It’s a pattern we’ve seen before; regardless of musical genre, there will come a point in most ambitious artists’ lives where they will hit a plateau. As musicians become more confident and skilled within their style, there is often a yearning to see how far they can push their boundaries. This usually results in a string of progressively more complex and detailed albums. Ultimately, the artist will reach a point where they either cannot push the envelope any further, or long for the comforts of their earlier incarnations. Such was the story for BLACK SABBATH, METALLICA, BATHORY, VOIVOD, DREAM THEATER and most other bands that lived on past their glory days. So too, it seems, is the case for NILE and their seventh album, “At the Gate of Sethu”. Following the ambitious compositions, vicious hooks and untraditional instruments used in “Those Whom the Gods Detest”, NILE have returned to a more primordial state, focusing instead on a stripped-down approach reminiscent of their earlier material. To their credit, NILE’s unrelenting technical chops retain their claim as one of Death Metal’s best acts, but this regress has robbed their sound of many of the things that made them interesting to me in the first place.
Over the course of “Ithyphallic” and “Those Who the Gods Detest”, NILE had departed somewhat from the technical Death Metal style to focus more on sounds of oriental ambient music befitting their Egyptian mythological themes. Not only was this ‘Egyptian music’ being used in interludes; it was a vital part of the band’s musical expression- the epic climax to “Kafir!” comes to mind. Barring the non-metal instrumentation, these albums (with particular regards to the latter) took NILE past the confines of their technical Death Metal songwriting, fusing the music with excellent hooks and otherworldly atmosphere that made the albums work on a level beyond the style NILE were known for. “At the Gate of Sethu” takes the band’s sound to a time before the dynamic of these albums. The unrelenting aggression of their defacto magnum opus “Annihilation of the Wicked” appears to be the direction they were looking to take on this one. As a result, the songwriting has been generally condensed, the speed turned up and the unessential elements left for the jackals to feed upon. Although the potential to bring NILE back to their more aggressive form could have worked wonders, this latest album feels like a rehash of ideas, largely less inspired and memorable than the former style they are trying to rekindle. NILE’s cutthroat skill with their instruments hasn’t faltered any, but the songwriting lacks both of the momentum of their early work, and scope of their latter work.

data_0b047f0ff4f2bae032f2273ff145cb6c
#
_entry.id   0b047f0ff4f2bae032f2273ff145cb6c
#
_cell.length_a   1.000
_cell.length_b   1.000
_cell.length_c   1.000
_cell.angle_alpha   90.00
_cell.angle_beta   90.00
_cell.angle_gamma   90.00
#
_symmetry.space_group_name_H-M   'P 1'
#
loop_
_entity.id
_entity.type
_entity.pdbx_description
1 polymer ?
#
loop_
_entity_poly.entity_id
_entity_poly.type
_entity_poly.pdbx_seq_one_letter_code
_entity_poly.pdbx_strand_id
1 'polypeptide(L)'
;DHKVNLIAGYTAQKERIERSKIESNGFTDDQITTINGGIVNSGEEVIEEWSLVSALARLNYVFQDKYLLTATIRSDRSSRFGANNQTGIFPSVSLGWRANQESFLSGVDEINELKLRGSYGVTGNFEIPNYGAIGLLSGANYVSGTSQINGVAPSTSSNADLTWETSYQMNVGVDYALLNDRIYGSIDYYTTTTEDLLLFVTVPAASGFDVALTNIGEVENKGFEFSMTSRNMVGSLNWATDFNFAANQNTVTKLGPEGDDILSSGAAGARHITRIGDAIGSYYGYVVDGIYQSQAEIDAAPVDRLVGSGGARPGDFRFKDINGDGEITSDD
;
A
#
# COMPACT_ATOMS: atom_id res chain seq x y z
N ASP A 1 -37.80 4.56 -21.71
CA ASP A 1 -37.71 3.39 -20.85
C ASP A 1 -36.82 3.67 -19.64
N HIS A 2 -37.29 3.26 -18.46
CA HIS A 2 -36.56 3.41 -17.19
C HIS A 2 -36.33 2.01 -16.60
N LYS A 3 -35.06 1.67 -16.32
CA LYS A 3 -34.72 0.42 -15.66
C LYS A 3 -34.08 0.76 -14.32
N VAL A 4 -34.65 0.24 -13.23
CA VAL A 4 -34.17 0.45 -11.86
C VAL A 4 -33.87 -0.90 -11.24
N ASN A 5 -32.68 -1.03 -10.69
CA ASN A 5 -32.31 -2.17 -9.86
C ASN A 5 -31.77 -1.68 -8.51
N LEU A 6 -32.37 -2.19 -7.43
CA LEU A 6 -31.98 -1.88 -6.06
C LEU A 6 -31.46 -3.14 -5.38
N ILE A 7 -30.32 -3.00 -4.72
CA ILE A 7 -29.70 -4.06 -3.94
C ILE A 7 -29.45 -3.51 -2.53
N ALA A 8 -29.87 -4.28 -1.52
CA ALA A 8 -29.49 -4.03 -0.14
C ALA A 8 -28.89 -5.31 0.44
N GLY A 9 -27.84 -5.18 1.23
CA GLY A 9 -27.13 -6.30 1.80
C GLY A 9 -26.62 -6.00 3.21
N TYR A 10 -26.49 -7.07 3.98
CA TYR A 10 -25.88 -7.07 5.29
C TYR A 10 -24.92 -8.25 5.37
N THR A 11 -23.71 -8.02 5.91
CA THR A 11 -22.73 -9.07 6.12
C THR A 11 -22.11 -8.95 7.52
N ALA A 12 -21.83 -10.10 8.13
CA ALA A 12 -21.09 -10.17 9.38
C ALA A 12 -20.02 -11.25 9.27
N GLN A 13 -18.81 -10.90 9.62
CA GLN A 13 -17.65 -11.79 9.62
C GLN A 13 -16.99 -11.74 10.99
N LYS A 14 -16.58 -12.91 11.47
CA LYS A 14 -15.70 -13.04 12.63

Although it was likely a conscious decision in order to give the album a more stripped-down feeling, the production feels far less vital than it did on the last two albums. Although the now-scarce Egyptian instrumentation still enjoys the rich atmosphere I’ve come to associate with NILE’s interludes, the prevailing metal element feels like a studio throwback to somewhere between “In Their Darkened Shrines” and “Annihilation of the Wicked”. The rhythm guitars bear the brunt of the weakened production, sounding pretty dull compared to albums of the more recent past. Although George Kollias’ technical barbarism on the drumkit is the most impressive aspect of NILE’s performance this time around, the drum production sounds completely sterile, succumbing to the all-too common ‘trigger’ syndrome. Fortunately, the lead guitarwork sounds as great as it ever has, although this sense of inconsistent production is a bit of a problem in its own right. It’s a shame really, because some of the riffs on the album are fantastic. “The Eternal Molestation of Flame” in particular is a powerhouse of exciting Death Metal riffs. “The Inevitable Degradation of Flesh” is another great one, finding a firm balance between groove and dissonance. Although the technicality is constant throughout most of the album, most of the album passes by as something of a blur, one frantic riff after another. The highly informed and well-researched lyrics that have in part defined the band’s career are still here, but in a style of music where people complain ‘you can’t even understand what they’re saying’, it’s not enough to keep the perception of quality from taking a firm dip southward.
NILE’s latest album is the musical equivalent of a celebrity acting in a biographical film about themselves; even though this is their signature style, it comes off feeling contrived anyways. NILE’s willingness to go beyond the boundaries of what is normally considered ‘Death Metal’ is one of the big things that got me into them in the first place. “At the Gate of Sethu” has nothing necessarily wrong about it, but goddamn, was I ever expecting more from them.
(Online April 13, 2013)